Resources Hub » Knowledge base » How Do You Practice Email Etiquette?

Etiquette is important in nearly every aspect of life. We expect people to say things like “please” and “thank you,” or to resist the urge to cut in front of someone while waiting in line.

When it comes to a display of etiquette, one of the most important areas of life that we need to pay close attention to is in business, including email marketing practices.

How do you practice email etiquette? Let’s start by looking at what email etiquette is in the first place.

What is email etiquette and how do you practice it?

Etiquette refers to your manners. You’ll want to show proper manners when emailing your subscribers, whether you’re sending out automated emails during a campaign or responding to an individual subscriber’s request for more information.

Proper etiquette means that you write with decorum and professionalism. Of course, you can be more casual at times, depending on your brand and who specifically you’re addressing in your email.

For example, it’s perfectly fine to write informally to your friends, families, or even your colleagues, but customers should always receive your highest level of professionalism.

How do you practice email etiquette? Here are just a few ways to show your email recipients the courtesy and respect they deserve.

Let your audience know who you are and why you’re writing.

People on your list likely receive dozens of emails every single day which can make their inbox a busy place.

Practice proper email etiquette by:

  • Making sure your subject line is clear and concise.
  • Including an email signature with every email you send.

Make sure every aspect of your email is professional.

When crafting your email content, keep things professional. Granted, you need to stay true to your brand’s voice, so as to avoid confusion and maintain continuity. For example, accountants typically come across as more buttoned-up than a life coach specializing in chakra cleansing.

However, that doesn’t mean that professionalism should go out the window. Even a fun-loving, relaxed brand needs to show some level of professionalism.

You can do this by keeping your message clear. Never assume your audience knows what you’re talking about or what action you want them to take next.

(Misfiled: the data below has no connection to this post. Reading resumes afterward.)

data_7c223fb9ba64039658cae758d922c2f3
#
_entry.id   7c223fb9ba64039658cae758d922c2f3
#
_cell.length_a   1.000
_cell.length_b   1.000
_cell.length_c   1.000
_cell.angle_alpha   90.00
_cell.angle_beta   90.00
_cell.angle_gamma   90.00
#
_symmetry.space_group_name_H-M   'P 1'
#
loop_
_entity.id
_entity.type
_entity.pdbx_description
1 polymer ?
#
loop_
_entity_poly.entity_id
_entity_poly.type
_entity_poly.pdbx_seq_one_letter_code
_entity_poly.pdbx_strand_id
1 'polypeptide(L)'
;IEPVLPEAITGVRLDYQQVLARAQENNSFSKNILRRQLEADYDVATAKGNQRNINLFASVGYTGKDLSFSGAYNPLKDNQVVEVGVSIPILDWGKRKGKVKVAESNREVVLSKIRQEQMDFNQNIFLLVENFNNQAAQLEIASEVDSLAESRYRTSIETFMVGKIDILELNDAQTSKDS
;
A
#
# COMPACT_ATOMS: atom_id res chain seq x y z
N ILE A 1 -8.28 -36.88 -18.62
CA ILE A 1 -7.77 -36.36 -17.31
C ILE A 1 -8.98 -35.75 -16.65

Some other tips:

  • Avoid slang.
  • Use proper spelling and grammar.
  • Use exclamation points sparingly.

How to measure your success: Are people responding positively to your emails?

How do you know if your emails miss the mark? Pay attention to your analytics.

If you notice a spike in your unsubscribe rate, the issue might be your email etiquette. Although other variables can affect your unsubscribe rate, it’s important to remember that this can occur due to a lack of professionalism.

Also evaluate your open and click-through rates. If you find that you’re not getting the numbers you want, you’ll need to dig into what’s causing the drop.

Does it really matter?

Email etiquette is not something you should neglect. Billions of emails are sent every single day, many of which are marketing emails.

The average person receives between 120-130 emails every day.

You need to stand out from the crowd—for the right reasons.

While sorting through their inbox, you want your subscribers to be excited to open your emails. The best way to do that is to leave them with a good impression every time you send them an email.

Ultimately, practicing good email etiquette will reduce the likelihood that you end up with a high unsubscribe rate. It’ll also ensure that your subscribers stick with you and eventually convert into loyal, paying customers.

What now?

Make it a goal to practice good email etiquette with every marketing email you send, and don’t forget to keep an eye on your analytics too. Doing so will help you figure out if you need to adjust your tone, subject lines, design, or whether your segmentation practices need some work.

This blog provides general information and discussion about email marketing and related subjects. The content provided in this blog ("Content”), should not be construed as and is not intended to constitute financial, legal or tax advice. You should seek the advice of professionals prior to acting upon any information contained in the Content. All Content is provided strictly “as is” and we make no warranty or representation of any kind regarding the Content.

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